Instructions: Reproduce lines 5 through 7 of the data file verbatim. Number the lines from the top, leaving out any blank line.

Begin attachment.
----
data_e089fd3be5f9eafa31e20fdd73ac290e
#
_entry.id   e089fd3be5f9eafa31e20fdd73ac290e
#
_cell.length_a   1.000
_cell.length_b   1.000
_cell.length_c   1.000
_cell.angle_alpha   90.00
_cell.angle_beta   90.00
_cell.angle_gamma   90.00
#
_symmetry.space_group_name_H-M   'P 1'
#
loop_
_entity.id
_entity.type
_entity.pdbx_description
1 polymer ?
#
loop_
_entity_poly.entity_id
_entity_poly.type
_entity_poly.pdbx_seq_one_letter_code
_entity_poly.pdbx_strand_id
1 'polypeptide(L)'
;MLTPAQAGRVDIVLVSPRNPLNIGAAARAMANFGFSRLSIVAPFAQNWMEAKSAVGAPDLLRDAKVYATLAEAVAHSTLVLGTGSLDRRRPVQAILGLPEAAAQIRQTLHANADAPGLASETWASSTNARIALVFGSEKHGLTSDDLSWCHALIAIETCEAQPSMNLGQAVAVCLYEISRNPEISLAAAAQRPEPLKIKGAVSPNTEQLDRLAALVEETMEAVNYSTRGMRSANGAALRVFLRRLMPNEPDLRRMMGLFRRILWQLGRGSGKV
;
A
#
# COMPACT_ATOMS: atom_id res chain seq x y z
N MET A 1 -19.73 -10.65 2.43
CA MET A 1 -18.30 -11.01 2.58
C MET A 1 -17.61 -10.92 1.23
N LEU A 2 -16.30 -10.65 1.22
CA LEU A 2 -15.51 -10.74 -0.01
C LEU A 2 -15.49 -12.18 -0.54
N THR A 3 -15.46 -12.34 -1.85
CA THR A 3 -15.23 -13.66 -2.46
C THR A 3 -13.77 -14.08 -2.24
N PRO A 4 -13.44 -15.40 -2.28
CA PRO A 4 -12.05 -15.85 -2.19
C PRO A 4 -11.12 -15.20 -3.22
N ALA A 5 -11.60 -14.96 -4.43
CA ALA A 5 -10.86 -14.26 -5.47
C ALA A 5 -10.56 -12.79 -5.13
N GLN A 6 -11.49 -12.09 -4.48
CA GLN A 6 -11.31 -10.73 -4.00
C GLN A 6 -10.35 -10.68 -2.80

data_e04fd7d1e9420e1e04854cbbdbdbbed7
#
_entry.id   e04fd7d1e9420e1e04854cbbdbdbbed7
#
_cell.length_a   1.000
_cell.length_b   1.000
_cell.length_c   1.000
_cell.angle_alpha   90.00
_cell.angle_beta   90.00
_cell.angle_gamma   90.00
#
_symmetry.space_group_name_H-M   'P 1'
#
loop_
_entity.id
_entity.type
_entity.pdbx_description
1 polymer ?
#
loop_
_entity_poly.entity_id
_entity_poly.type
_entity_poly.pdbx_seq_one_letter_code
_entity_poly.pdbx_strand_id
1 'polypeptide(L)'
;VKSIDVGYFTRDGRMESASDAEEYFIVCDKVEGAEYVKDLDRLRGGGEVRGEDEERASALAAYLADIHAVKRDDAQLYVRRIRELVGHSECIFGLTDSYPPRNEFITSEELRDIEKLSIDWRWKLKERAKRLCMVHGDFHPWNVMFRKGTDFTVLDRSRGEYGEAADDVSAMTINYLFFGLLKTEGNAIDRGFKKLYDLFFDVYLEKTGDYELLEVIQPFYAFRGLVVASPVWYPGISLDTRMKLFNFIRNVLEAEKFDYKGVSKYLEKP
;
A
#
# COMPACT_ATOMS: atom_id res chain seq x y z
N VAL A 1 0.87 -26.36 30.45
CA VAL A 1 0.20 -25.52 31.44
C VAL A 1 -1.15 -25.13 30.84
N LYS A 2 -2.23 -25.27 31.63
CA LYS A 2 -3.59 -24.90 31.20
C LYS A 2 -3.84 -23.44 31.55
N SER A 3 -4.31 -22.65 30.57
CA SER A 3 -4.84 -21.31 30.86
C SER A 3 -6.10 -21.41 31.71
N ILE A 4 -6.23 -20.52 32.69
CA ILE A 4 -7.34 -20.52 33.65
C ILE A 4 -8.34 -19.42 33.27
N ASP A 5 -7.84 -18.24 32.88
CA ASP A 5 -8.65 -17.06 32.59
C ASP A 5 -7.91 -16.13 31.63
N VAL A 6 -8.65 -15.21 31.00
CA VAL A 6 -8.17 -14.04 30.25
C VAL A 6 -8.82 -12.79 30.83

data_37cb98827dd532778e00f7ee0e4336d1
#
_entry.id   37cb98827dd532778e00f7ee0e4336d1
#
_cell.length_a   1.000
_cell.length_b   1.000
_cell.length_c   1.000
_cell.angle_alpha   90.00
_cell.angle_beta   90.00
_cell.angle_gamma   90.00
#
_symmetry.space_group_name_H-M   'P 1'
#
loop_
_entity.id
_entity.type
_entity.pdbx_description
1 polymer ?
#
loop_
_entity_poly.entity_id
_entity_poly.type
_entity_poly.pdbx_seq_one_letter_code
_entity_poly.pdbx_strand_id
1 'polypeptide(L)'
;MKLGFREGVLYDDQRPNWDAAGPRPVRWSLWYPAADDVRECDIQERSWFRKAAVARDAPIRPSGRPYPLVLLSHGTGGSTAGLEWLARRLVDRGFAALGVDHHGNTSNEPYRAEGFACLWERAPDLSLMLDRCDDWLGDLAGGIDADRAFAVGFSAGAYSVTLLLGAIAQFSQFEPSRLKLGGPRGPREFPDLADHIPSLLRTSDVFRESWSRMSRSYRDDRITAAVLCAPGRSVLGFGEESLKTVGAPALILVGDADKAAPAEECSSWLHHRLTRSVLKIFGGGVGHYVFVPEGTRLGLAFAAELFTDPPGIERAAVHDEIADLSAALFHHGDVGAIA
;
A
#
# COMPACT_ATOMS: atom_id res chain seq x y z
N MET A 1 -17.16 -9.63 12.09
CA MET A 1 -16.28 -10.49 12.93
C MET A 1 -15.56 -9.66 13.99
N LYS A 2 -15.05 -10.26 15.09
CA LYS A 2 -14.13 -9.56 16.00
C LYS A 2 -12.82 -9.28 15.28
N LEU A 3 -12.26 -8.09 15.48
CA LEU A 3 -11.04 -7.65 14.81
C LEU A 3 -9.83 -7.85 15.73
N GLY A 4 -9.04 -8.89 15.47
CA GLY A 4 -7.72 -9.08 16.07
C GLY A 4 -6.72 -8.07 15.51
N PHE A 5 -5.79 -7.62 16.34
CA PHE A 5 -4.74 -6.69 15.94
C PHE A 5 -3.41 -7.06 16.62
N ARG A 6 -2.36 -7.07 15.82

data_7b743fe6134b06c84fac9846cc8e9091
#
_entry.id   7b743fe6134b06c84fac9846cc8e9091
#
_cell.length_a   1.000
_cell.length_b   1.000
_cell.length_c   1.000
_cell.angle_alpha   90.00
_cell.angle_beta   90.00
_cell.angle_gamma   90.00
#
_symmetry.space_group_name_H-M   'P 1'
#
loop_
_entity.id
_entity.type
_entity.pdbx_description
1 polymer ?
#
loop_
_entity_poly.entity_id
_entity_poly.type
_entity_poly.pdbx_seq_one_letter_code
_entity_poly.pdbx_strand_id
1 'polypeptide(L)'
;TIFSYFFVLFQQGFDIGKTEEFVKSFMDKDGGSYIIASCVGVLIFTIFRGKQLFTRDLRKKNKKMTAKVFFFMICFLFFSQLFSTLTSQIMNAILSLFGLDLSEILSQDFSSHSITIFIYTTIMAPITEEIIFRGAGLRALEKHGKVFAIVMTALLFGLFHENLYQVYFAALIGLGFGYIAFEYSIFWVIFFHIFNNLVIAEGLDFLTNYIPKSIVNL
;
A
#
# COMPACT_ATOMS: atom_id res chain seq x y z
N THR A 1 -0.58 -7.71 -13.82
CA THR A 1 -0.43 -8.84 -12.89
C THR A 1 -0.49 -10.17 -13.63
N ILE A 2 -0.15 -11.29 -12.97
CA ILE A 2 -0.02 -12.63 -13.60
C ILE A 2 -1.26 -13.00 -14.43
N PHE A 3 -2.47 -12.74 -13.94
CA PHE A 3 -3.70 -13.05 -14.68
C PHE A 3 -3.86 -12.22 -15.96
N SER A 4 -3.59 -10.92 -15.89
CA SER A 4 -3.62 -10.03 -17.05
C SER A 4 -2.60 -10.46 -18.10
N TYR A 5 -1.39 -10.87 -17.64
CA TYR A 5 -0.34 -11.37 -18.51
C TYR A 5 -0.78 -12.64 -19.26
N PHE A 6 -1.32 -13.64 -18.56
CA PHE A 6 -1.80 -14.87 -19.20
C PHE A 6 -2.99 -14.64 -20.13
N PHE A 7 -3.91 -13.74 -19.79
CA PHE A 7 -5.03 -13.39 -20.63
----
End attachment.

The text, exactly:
_cell.length_a   1.000
_cell.length_b   1.000
_cell.length_c   1.000